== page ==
So many graphs, pie charts, trajectories, formularies, spreadsheets, social media graphics, memes, overlays, spread factors, surge charts, threshold limiting, and condition postures have created a lack of situational awareness. Emergency managers do not have consistent health department charts and diagrams for gaining clarity on the current status of the pandemic. Emergency managers have been conditioned to take an objective approach to properly display the current condition and subject threat. It is time to shed some light on this darkness.

Becoming Taciturn

Most will agree that many of the people dealing with this pandemic have, in fact, brilliant, passionate minds with thought-provoking ideas that hopefully will help guide future pandemic response and right any wrongs. An appropriate word would be “taciturn,” which is defined as being reserved or uncommunicative.

Some academics and agencies around the world utilized what is akin to a theatrical digital “apocalypse” showing the virus globally blotting out civilization.

During the pandemic response, some elected officials, public health professionals, and emergency management bureaucrats have clearly been taciturn with regards to communicating locally on the disaster. This is not the time for reserved or talking heads who are uncommunicative, say little when questions or strategies are asked of them, share tactics that are nonexistent or poor at best, are non-committal, or lack the ability to make decisions. It should have been time for doubling down on collaboration, communication, and constructive conversations with diligent planning. The time to shine for emergency coordination fell flat. Everyone has to do better and realize that to do good means to do something. However, to do something means being smart and sticking within areas of strength and expertise. Emergency management, elected officials, and public health officials need to understand each other and be force multipliers rather than build a fortress that ignores the threat. These leaders should combine forces to develop best practices in order to strike the threat and fight together.

COVID Reconnaissance

Reconnaissance can be defined in using the structure and breadth of the Planning P. Illustrated here, it can be called the Pandemic Planning P.

  • Incident threat – January 2020, Center for Disease Control and Prevention announced the threat from Wuhan, China.
  • Notification – Make the healthcare universe aware of the situation and begin reconnaissance.
  • Agency briefing – After identifying a potential threat and doing reconnaissance, all key stakeholders should be brought together for an incident threat briefing. Provide briefing to health departments, government, and those that are adept at coordinating emergencies to set the stage for a unified command, including who the subject matter experts will be and what this will mean to those that affected.
  • Unified command – This provides the foundation for the response, including the profound development of thought, the course forward, and setting the objectives.
  • Objectives – In order to stop the pandemic, define objectives that are simple, manageable, achievable, realistic, and timely (SMART). Rather than directives and cinematic references to the apocalypse, health departments should develop SMART objectives.
  • Initial strategy – Formulate operations and resources and coordinate under the collective decision making of all key stakeholders. During the current pandemic response, a lack of defined objectives, strategy development, and decision-making exacerbated supply chain shortages. Local stakeholders recognized immediately that they must act and, when faced with roadblocks, had to find innovative ways to make their own PPE or repurpose PPE as necessary.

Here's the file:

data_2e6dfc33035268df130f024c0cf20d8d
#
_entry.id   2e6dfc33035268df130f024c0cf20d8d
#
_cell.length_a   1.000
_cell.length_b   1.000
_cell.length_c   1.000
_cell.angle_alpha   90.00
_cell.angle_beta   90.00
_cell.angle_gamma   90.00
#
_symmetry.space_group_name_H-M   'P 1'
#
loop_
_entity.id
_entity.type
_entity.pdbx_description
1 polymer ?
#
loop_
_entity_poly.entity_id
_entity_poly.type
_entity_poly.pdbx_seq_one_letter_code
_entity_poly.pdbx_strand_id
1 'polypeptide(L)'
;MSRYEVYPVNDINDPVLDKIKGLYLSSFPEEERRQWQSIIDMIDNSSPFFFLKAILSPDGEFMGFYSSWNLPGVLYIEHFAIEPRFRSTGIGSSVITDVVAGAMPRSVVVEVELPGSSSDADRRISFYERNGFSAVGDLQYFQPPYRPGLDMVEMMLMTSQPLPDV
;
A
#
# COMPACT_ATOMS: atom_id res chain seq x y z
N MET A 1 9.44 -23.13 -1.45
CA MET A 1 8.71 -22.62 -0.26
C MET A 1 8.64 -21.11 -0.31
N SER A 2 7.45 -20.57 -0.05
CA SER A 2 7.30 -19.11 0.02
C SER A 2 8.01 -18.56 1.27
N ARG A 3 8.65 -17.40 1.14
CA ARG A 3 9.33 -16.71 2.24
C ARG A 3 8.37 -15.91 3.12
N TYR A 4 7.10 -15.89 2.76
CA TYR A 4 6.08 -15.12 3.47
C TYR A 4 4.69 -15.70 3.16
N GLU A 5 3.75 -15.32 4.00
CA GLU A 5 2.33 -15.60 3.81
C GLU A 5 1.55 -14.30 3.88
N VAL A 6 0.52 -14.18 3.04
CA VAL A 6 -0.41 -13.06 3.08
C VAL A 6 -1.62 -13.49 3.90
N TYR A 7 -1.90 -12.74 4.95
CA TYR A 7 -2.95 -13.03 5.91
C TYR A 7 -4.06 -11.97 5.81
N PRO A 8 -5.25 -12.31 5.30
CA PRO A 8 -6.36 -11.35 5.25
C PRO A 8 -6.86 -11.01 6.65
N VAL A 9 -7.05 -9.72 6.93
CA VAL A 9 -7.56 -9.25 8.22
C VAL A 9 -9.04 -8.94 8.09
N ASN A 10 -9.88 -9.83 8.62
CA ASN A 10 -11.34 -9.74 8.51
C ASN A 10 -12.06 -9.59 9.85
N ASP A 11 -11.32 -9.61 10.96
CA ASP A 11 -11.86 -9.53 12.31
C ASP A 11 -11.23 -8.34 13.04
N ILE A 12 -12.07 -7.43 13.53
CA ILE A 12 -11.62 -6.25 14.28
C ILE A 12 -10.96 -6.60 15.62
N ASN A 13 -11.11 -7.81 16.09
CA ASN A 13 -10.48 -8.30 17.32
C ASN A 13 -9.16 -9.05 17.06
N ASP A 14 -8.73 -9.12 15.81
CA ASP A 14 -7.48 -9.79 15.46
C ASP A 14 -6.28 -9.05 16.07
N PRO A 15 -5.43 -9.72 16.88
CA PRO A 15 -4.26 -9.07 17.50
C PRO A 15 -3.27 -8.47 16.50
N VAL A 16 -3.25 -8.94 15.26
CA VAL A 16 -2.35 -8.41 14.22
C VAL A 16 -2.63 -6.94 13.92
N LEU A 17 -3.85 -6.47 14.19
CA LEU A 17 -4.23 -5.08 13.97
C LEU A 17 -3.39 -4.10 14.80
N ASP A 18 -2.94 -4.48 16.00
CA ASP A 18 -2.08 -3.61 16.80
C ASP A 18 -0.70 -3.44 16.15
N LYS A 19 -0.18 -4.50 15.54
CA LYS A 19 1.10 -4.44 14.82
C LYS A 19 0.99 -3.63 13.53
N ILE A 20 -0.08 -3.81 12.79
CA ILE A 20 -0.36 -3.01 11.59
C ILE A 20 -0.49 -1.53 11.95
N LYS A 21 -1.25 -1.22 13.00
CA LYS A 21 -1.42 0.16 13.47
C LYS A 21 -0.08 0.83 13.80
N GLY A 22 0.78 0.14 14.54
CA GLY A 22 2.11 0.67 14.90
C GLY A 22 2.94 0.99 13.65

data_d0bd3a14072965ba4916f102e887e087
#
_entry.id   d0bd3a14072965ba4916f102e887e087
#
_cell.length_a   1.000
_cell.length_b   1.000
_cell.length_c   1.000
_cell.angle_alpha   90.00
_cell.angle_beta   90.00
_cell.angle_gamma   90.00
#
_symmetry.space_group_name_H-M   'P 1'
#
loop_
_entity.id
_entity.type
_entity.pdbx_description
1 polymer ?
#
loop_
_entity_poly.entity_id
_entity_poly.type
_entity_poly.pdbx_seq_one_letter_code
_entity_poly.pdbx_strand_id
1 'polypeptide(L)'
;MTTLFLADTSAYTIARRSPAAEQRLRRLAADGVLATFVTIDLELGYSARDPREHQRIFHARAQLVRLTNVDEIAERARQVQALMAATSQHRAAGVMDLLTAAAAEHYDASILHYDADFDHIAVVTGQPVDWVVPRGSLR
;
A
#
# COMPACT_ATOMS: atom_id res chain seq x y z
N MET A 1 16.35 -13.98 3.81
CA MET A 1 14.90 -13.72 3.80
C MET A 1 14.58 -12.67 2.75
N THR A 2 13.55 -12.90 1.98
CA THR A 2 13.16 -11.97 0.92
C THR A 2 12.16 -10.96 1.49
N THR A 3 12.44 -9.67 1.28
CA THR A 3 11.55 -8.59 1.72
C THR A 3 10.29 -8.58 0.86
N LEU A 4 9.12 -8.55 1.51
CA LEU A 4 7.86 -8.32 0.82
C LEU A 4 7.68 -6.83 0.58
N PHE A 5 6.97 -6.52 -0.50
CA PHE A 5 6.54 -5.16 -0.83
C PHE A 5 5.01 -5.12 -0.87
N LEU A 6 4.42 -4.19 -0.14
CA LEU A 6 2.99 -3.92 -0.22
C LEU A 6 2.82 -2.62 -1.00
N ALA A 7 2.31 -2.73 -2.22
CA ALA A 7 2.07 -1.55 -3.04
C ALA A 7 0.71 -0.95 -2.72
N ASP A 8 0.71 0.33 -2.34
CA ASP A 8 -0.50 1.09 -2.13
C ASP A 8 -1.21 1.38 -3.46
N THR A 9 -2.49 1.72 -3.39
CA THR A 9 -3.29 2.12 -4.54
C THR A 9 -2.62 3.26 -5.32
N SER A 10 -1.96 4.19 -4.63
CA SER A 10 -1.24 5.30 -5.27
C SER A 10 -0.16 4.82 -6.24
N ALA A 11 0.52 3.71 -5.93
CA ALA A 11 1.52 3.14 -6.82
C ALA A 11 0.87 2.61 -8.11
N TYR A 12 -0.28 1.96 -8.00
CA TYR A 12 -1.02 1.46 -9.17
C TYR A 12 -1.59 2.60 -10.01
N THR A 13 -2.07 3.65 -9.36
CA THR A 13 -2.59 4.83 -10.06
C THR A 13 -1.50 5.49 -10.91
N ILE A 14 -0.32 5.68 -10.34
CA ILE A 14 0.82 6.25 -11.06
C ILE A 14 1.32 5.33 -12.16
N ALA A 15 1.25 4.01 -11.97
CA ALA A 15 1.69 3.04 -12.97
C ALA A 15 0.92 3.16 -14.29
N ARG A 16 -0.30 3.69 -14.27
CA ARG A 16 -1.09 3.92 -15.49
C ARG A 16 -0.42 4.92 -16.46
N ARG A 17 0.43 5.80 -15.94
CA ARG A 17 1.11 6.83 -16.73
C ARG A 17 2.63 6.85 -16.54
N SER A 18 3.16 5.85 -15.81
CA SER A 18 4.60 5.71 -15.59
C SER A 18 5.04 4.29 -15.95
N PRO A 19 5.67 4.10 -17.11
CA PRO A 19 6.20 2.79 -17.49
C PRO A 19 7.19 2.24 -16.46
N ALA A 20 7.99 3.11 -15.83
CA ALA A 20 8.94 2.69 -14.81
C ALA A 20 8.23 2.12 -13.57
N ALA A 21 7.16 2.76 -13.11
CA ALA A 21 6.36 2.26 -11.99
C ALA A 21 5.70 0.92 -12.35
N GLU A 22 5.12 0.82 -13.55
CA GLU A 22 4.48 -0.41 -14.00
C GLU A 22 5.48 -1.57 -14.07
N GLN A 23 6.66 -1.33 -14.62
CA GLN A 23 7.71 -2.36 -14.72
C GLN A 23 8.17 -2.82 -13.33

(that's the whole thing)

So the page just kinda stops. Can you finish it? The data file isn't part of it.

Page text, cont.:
• Coordination – The critical next step in the cycle of emergency management is to perpetuate coordination and lead the scope and scale of the disaster response.
  • Tactics meeting – Borne out of information sharing and gathering, the tactics meeting is the keystone to properly manage a disaster using continuous, relentless, coordinated, and collaborative information gathering and sharing.
  • Information gathering and sharing – This represents the vessels, the skin, the bone, the blood, the fiber of every incident. It creates life to all strategies, plans, tactics, and operations for effectively navigating through the crisis. Information gathering and sharing must reach all levels, including the local level, which has been lacking in the COVID response.

When governments, health departments, bureaucrats, and subject matter experts stand before those that they are committed to protect and simply denied to or did not understand how to manage a disaster, then the failure is compounded and recovery will be long and arduous. Emergency managers are complicit and need to stress at every opportunity that disasters will happen. It is not necessary to plan for an implicit disaster, but rather be students of all hazards and pioneers of resources. Reconnaissance is information gathering and sharing and the path for responding more effectively for the next pandemic.

Christopher Tantlinger

Christopher Tantlinger is the deputy emergency management coordinator, Westmoreland County Department of Public Safety, Pennsylvania. He serves as chief of the county HAZMAT team. He has 27 years in the fire service, is past president of the Fire Chief’s Association of Westmoreland County, and is a proboard-certified HAZMAT technician. He serves as a rescue technician instructor for a rescue tool manufacturer. Activities include serving on the board of the Pennsylvania Association of Hazardous Materials Technicians. He is a cum laude honors graduate of Saint Francis University in Loretto, PA, with a BS in criminal justice and holds a professional certification from the Pennsylvania Emergency Management Agency. The author can be contacted for more information or to discuss collaborative ideas at: